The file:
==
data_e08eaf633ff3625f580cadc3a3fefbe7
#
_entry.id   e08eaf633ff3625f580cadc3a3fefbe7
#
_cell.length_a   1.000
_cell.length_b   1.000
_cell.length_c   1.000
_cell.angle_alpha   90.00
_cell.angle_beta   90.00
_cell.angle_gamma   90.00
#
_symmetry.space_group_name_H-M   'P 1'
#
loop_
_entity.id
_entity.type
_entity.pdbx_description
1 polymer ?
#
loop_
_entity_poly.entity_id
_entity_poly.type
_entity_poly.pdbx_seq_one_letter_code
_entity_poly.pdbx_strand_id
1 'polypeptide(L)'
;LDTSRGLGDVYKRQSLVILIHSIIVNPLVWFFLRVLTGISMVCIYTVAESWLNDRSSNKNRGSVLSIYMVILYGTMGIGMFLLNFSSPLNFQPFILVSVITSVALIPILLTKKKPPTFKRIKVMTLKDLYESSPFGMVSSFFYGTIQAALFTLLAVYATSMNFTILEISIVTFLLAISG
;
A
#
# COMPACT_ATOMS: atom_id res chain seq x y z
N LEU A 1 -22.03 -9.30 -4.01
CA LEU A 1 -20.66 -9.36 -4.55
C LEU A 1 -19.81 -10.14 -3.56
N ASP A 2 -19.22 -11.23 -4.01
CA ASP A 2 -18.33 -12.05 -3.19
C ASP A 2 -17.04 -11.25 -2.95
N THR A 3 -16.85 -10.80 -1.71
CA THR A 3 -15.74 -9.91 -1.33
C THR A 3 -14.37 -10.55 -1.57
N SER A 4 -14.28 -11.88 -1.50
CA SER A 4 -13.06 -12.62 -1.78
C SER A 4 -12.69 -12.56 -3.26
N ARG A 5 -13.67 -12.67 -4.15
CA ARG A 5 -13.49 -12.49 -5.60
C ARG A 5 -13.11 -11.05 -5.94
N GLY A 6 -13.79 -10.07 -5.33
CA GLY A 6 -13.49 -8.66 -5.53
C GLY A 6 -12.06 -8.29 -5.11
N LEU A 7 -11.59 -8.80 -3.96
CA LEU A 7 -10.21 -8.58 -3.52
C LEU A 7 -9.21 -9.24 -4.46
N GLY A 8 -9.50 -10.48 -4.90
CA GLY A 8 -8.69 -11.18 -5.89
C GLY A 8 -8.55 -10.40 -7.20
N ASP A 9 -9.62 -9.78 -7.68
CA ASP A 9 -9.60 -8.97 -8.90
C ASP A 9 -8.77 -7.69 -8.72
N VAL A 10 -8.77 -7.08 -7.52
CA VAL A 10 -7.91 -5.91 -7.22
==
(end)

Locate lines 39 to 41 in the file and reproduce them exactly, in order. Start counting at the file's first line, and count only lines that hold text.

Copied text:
C THR A 3 -14.37 -10.55 -1.57
N SER A 4 -14.28 -11.88 -1.50
CA SER A 4 -13.06 -12.62 -1.78